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Winter Blues… or Something More

Posted February 08, 2018 by Patricia Galbraith ATR, LPCC-S

Patricia Galbraith

This time of year, it feels like our world is gray and gloomy, bright sunshine will never reappear and the cold winds dampen our spirits at every turn. It’s easy to experience the winter blues.

But, for some people winter is quite literally depressing. Seasonal Affective Disorder (SAD) is a type of depression that comes and goes with the seasons, typically starting in the late fall and early winter and going away during the spring and summer.

As the days become short and dark, people with SAD develop a predictable set of symptoms. Sufferers have dramatic drops in energy, difficulty concentrating, changes in appetite that include craving sweet or starchy foods, increased irritability, and feelings of hopelessness.  SAD can also lead to feeling sluggish, agitated and even anxious. Since the syndrome is linked to a lack of light, people with SAD may become depressed during cloudy weather at any time of year, or if they are confined to windowless offices or basement apartments.

The specific cause of SAD is unknown, but factors such as circadian rhythm, serotonin levels and melatonin levels have been found to have a major impact on severity. Seasonal decreases in sunlight are correlated with disruptions in your body’s internal clock, which can lead to sleep disturbance and can trigger depression. Women and younger adults have been found to be at higher risk.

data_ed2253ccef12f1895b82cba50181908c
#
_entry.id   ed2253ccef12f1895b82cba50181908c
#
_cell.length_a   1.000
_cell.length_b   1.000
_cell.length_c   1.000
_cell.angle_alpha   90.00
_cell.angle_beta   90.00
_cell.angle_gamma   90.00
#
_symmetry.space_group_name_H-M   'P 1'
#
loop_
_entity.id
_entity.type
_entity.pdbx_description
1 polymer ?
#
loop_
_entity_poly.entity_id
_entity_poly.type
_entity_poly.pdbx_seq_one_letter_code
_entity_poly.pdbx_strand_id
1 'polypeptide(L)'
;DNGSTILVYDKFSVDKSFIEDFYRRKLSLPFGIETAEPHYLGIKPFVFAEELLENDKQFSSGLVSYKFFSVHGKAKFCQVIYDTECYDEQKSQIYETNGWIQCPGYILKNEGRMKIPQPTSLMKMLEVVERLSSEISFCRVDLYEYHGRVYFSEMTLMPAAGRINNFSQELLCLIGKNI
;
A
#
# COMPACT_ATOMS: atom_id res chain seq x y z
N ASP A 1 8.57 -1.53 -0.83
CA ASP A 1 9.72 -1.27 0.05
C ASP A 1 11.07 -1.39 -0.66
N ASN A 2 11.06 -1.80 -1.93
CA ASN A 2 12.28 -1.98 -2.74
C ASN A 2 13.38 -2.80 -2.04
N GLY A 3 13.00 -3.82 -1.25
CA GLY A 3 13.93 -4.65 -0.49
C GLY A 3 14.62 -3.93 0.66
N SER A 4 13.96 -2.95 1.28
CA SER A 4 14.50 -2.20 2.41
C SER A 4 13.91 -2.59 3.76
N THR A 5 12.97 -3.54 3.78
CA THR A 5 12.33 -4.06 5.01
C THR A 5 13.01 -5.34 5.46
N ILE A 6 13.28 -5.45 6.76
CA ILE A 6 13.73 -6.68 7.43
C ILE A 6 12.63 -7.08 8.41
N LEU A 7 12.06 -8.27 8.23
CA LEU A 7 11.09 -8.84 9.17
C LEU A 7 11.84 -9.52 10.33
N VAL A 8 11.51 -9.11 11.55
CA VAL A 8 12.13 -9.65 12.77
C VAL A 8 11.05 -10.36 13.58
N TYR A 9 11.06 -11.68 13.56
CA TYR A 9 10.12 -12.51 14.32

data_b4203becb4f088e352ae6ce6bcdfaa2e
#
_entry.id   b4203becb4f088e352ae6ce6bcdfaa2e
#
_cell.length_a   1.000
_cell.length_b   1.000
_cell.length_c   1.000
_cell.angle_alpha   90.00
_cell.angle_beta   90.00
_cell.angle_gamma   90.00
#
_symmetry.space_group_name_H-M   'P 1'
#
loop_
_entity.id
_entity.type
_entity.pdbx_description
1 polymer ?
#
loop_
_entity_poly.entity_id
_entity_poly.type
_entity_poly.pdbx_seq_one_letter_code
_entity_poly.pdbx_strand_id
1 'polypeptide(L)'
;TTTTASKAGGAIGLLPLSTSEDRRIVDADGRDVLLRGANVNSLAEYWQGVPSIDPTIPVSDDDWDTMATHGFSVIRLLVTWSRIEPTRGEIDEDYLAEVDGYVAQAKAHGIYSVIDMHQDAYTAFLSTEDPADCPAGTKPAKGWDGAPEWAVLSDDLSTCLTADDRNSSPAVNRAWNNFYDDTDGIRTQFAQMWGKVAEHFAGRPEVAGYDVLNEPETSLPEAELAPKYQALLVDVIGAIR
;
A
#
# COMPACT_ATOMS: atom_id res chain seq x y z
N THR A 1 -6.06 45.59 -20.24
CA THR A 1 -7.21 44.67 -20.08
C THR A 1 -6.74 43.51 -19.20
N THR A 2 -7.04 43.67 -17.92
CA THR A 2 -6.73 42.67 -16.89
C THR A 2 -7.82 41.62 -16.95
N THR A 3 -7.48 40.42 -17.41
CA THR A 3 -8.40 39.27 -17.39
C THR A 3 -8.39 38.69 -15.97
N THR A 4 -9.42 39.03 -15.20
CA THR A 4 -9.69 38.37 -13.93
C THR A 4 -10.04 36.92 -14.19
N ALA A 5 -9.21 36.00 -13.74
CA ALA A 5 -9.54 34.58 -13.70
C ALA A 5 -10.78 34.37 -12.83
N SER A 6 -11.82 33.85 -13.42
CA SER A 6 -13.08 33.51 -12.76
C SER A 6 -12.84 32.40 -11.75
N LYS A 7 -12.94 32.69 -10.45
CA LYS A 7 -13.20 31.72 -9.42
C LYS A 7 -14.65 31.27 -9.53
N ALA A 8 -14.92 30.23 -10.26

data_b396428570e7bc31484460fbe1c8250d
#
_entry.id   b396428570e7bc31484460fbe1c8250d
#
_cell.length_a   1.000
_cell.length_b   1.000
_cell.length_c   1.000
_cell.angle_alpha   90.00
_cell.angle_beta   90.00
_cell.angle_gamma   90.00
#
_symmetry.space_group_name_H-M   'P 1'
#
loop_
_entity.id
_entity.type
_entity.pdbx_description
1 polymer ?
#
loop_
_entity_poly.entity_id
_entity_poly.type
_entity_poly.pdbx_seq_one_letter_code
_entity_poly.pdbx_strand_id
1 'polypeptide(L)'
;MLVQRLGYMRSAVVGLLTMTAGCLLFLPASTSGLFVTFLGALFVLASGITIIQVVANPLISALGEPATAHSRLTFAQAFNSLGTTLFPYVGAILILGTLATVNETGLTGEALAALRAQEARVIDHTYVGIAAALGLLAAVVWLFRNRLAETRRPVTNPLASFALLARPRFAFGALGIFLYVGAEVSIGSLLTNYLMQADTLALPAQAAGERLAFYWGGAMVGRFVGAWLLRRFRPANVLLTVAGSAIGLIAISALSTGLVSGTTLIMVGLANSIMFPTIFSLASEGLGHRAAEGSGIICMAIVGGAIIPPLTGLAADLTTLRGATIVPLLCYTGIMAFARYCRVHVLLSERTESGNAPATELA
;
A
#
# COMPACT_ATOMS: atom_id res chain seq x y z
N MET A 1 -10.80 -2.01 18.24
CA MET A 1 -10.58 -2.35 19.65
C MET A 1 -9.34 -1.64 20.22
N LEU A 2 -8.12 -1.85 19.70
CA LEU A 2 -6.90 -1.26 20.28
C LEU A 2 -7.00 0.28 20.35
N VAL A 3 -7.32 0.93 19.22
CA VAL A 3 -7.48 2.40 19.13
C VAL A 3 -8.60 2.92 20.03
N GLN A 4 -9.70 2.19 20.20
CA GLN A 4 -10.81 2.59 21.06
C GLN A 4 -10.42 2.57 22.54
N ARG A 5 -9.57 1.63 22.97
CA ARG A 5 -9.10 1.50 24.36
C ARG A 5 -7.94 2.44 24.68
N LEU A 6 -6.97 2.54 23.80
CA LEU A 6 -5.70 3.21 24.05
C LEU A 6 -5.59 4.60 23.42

You may be wondering why one should be concerned about “winter blues,” but SAD can have negative effects on work performance, relationship satisfaction and overall quality of life. SAD negatively impacts one’s ability to gain restful sleep, to focus on tasks, and to maintain the motivation and interest to engage in social activities. 

The good news…there is hope. SAD is treatable. Many have found relief with:

  • Light therapy, also called phototherapy
  • Medications, such as antidepressants
  • Psychotherapy, also called talk therapy
  • Mind-body connection using relaxation techniques, meditation and guided imagery

It may be difficult to envision life out of bed while suffering from SAD, but if left untreated, SAD can escalate to feelings of worthlessness or thoughts of death.  If you are finding yourself battling with thoughts of death or suicide, please contact your healthcare provider or the Summit County Suicide Prevention Coalition at 330.434.9144 for help. Do not hesitate to visit your local emergency room for support, if you find yourself unable to reach your specific provider while in crisis. For more information on Summa's Behavioral Health services, call 330.379.8190 in Akron, 330.615.5460 in Barberton and 330.319.9755 in Hudson.

With the support of loved ones and caring professionals, you can find your zest for life and overcome SAD.


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If your situation is an emergency, call 911.